Your savings

Last reviewed: December 2008

Are my bank accounts safe?

Fifty-five percent of respondents said they were concerned about this. Almost all bank savings, checking, and money market accounts and certificates of deposit are insured by the Federal Deposit Insurance Corp. for up to $250,000 per depositor until Dec. 31, 2009. (After that, it’s $100,000.) Deposits in IRAs and some other retirement accounts are also insured up to $250,000 per owner. Credit unions are generally insured for the same amounts through the National Credit Union Share Insurance Fund.

What to do

Keep your balances within the coverage limits. Check the health of your bank and/or credit union with Bankrate.com’s Safe & Sound ratings.

If your bank fails, insured accounts will probably be assumed by a new bank. It usually takes no more than two business days to get your money. Keep copies of your statements and deposit slips, especially if you bank online, to ensure that the new bank’s records are correct. See whether interest rates, fees, or terms have changed. If you have uninsured balances, you’ll have a claim against the closed bank for the uninsured amount. As the assets of the bank are liquidated, you might receive payments.

 

Where can I find the highest interest rates on savings?

Online savings accounts at banks such as HSBC and Capital One were yielding more than 3 percent at press time. You could get more than 4 percent on one-year CDs at many banks. But some of the highest-yielding CDs are often from banks on shaky footing.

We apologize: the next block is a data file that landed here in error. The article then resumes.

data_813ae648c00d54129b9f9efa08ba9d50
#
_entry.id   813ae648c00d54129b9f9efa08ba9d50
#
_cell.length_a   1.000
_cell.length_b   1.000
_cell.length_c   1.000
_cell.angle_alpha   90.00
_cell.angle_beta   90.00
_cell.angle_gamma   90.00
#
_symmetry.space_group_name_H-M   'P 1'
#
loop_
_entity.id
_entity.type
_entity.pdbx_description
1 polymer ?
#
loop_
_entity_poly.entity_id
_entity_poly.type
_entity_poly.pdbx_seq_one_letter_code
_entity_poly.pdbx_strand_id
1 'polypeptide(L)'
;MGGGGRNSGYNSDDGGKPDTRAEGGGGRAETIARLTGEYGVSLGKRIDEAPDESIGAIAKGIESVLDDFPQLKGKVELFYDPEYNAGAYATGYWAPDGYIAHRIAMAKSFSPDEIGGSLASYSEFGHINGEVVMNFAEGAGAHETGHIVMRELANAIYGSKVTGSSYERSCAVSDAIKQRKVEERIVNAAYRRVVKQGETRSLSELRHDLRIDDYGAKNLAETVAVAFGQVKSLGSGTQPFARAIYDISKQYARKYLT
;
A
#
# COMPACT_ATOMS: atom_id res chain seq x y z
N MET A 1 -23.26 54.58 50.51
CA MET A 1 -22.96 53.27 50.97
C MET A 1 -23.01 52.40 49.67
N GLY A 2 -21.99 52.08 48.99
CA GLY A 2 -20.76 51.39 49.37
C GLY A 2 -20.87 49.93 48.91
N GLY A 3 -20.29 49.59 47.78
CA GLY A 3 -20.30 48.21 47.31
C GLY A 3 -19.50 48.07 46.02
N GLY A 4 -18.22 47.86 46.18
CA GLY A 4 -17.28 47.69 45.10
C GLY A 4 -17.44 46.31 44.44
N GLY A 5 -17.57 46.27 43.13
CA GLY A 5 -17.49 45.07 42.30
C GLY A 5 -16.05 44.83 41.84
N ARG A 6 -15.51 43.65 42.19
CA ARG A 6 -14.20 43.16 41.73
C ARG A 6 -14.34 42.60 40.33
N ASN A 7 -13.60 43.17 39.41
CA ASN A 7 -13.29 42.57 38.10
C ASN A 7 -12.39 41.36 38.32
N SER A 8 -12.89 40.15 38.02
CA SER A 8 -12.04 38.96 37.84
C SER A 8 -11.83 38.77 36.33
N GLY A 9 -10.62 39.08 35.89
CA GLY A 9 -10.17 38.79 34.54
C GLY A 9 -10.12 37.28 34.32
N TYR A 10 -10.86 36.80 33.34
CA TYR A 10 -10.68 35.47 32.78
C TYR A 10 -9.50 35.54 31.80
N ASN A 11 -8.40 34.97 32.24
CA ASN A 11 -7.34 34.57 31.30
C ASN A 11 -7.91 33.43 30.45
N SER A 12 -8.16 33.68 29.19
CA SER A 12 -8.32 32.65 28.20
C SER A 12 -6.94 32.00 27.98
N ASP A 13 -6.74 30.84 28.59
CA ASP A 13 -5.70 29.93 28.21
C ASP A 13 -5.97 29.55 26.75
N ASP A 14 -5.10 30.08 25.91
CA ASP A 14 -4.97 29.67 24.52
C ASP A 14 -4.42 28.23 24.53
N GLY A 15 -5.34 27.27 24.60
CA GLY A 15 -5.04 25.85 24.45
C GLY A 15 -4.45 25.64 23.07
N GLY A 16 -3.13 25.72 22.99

Money market mutual funds are not covered by the FDIC (unlike money market deposit accounts), but some are being guaranteed temporarily by the government. They generally don’t offer yield advantages over bank CDs.

What to do

Shop for the best savings and CD rates at Bankrate.com. Keep your CDs to no more than a year or two in duration. Interest rates are low and could rise if inflation increases.

 

Should I bail out of stocks?

It’s hard to time the market so that you catch the tops and bottoms. If you bail out and wait too long to come back, you can miss much of the upside when stocks rally.

The Consumer Reports Money Lab analyzed the last bear market, when the Standard & Poor’s 500 stock index fell 49 percent from March 2000 to October 2002, to see whether it was possible to wait out the losses without missing the gains. If you had bailed when stocks were falling and gone back in when the coast was clear, you would have missed the first 19.4 percent gain in that five-year bull market.

What to do

Keep a long-term view and continue to contribute to a diversified portfolio of stocks, bonds, and (a little) cash. Or invest in a life-cycle fund, which includes all three.

Posted: October 2008 — Consumer Reports Magazine issue: December 2008